I had a surprise visit from my BFF. She had a job interview in my neck of the woods, so we grabbed a last minute drink.
She insisted on a particular spot — a high-end restaurant she recalled from several years ago. As we chatted, it began filling with regulars and the bartenders catered to those. My BFF is back on the prowl for a rich man, but this spot was too old and all couples.
Our conversation was interesting in retrospect. I was a bit put off by it and felt unsettled both during and afterwards. My defenses were up as my BFF launched an almost full assault on my current life and choices.
She inquired about my goals, any career growth plans, what growth potential does my current job hold, etc. Then she segued into my relationship with the Hunter. Was I going to move back in with him eventually or break it off? Did I not think I could find a man who would take care of me financially and that I would want to live with? She had no contentment with my status quo.
This conversation was all done in a seemingly loving friendly way designed to push me forward. I left our get-together feeling unhappy and unsettled. The day had started with me dancing nekkid around my apartment and ended with me in a gloomy self-reflection. Oh, watching that Jeffrey Epstein special did not help.
As I sat back and thought about it, I realized some very key points:
- All this push for me to achieve is really about my BFF’s perception and definition of success. She wants to earn $1 million and she is perfectly capable of it. I don’t. Just hand me a winning lottery ticket instead.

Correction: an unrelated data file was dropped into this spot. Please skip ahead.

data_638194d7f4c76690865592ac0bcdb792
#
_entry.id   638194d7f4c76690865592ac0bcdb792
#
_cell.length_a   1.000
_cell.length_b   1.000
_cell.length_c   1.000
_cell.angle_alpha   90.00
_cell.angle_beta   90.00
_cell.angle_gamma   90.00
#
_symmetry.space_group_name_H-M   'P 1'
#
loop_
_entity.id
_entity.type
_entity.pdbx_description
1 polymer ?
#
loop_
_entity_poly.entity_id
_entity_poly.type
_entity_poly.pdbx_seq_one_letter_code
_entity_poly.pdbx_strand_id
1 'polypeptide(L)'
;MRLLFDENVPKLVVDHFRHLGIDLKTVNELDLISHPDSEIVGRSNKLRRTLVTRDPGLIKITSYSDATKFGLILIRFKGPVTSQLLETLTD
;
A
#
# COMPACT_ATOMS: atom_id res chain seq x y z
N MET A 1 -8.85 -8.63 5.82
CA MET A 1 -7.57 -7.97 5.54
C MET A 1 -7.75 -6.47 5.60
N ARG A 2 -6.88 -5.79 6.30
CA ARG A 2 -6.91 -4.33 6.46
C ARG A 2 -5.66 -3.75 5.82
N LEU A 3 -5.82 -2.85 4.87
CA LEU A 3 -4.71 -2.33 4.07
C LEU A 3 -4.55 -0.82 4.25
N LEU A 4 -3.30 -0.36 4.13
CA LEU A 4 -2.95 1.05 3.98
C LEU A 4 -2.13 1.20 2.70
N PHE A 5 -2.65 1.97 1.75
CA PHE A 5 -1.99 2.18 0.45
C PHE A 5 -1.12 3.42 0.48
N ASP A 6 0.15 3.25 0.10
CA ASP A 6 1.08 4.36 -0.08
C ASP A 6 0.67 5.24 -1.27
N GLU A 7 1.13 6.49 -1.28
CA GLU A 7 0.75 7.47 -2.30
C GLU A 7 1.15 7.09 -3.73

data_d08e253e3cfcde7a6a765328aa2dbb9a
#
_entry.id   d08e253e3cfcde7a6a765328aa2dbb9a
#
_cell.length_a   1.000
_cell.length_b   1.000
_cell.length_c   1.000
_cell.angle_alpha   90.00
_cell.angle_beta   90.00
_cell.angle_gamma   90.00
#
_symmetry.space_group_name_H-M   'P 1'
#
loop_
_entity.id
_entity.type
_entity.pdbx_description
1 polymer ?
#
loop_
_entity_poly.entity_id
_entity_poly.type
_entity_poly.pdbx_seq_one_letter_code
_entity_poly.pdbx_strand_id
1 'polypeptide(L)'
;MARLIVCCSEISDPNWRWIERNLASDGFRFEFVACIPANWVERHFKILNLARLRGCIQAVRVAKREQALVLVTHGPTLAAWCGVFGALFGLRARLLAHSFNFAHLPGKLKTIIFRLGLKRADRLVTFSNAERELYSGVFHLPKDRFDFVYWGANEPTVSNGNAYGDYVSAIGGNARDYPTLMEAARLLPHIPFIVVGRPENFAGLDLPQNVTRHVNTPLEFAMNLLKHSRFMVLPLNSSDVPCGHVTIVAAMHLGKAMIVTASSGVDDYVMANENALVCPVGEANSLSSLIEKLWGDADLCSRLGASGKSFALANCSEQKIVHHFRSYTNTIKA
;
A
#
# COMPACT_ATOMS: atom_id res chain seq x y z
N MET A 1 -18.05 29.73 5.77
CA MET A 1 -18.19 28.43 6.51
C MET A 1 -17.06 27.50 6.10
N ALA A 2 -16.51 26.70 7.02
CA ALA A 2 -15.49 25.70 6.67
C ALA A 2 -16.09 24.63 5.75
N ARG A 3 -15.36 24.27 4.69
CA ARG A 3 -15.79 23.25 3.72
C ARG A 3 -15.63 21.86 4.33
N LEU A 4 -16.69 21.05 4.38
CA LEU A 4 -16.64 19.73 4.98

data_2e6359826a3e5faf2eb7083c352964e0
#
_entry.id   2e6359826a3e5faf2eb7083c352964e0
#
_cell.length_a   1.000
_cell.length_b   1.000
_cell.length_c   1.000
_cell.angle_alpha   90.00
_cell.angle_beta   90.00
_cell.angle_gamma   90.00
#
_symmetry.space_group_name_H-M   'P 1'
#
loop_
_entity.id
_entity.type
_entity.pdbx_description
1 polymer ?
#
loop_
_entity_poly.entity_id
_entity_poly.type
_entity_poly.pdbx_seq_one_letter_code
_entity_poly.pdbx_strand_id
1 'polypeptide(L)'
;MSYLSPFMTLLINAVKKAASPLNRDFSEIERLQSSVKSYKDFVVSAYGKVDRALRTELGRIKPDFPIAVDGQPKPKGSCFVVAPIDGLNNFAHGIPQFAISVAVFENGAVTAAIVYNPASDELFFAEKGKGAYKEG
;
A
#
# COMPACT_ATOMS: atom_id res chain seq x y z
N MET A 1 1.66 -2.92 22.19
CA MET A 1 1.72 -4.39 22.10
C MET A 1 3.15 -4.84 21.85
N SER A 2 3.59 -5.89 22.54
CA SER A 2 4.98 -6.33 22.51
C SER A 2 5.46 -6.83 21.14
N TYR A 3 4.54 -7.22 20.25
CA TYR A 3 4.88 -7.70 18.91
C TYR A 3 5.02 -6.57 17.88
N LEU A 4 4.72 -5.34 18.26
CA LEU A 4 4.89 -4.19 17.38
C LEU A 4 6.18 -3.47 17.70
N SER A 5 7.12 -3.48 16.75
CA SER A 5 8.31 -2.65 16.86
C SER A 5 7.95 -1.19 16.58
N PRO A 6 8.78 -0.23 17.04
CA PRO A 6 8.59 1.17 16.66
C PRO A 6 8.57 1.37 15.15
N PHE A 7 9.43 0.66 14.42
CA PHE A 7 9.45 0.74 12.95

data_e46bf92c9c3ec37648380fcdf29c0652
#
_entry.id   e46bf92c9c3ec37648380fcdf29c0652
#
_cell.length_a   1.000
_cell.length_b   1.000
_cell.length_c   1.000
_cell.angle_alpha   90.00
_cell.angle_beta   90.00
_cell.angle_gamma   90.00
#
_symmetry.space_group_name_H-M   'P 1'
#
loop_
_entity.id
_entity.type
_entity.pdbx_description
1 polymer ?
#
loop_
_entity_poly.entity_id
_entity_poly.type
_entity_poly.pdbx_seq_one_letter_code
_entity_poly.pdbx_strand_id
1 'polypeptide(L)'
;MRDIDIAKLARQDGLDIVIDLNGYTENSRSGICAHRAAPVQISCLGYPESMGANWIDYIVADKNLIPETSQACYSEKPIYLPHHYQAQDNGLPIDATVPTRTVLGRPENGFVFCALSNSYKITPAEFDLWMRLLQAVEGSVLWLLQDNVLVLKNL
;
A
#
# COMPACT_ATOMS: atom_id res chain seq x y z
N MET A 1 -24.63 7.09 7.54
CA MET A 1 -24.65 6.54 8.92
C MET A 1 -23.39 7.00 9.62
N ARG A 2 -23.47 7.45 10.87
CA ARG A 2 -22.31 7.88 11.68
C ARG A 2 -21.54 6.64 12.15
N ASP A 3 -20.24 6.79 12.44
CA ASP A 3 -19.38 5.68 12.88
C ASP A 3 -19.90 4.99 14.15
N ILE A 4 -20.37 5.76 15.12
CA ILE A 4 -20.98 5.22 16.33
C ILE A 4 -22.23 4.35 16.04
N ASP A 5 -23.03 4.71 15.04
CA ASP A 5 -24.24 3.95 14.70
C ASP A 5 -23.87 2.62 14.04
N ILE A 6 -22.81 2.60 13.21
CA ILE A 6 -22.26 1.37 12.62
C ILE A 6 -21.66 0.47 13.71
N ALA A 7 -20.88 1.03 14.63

- She ties happiness to money. I no longer believe that lots of money equals happiness. I believe that a stress-free work environment and a simple lifestyle frees me to be happy,
- She is still struggling to come to terms with her early workaholic life choices that resulted in no marriage and no kids. She wanted both. She is still looking for a marriage to a rich guy who would take care of her. I get it. She has spent her entire adulthood being solely responsible for herself. However, I had the long marriage and kids plus I don’t need nor want a man to take care of me. I explained that I have zero desire to take care of anything — even a plant is a bit more of a commitment than I am willing to make.
I woke up the next morning and realized that this evening was about her, not me. She may have thought she was turning the spotlight on me, but it really wasn’t.
When she pushed me on my 2020 goals, I explained that I had no big reaches because I had made so many changes in 2019. 2020 is a coasting year for me. A year to sink into the reality of all my 2019 changes. Yes, I made a 20 for 2020 list, but there is nothing earth-shattering on it.
My doubts are gone. She is still looking to be the rock star. God bless her and I fervently hope she gets there. I am happy to be in the audience singing along and flicking my lighter.
Not all of us will be rock stars. The vast majority of us are not and that is perfectly OK. That may be my biggest lesson of 2019. You don’t have to be the lead singer. You don’t even have to be part of a successful band. You can be in the audience and just as happy with your life. It’s OK.
So I sit here in my simple apartment with the crockpot brewing my week’s meal prep. I spent the weekend scrubbing down my little abode, running errands, working on my taxes and bills. I went to a small art festival with another GF. Guess what — all of this makes me happy.
In my mind, I am a rock star. It’s just that my stage is smaller. That’s all that matters to me.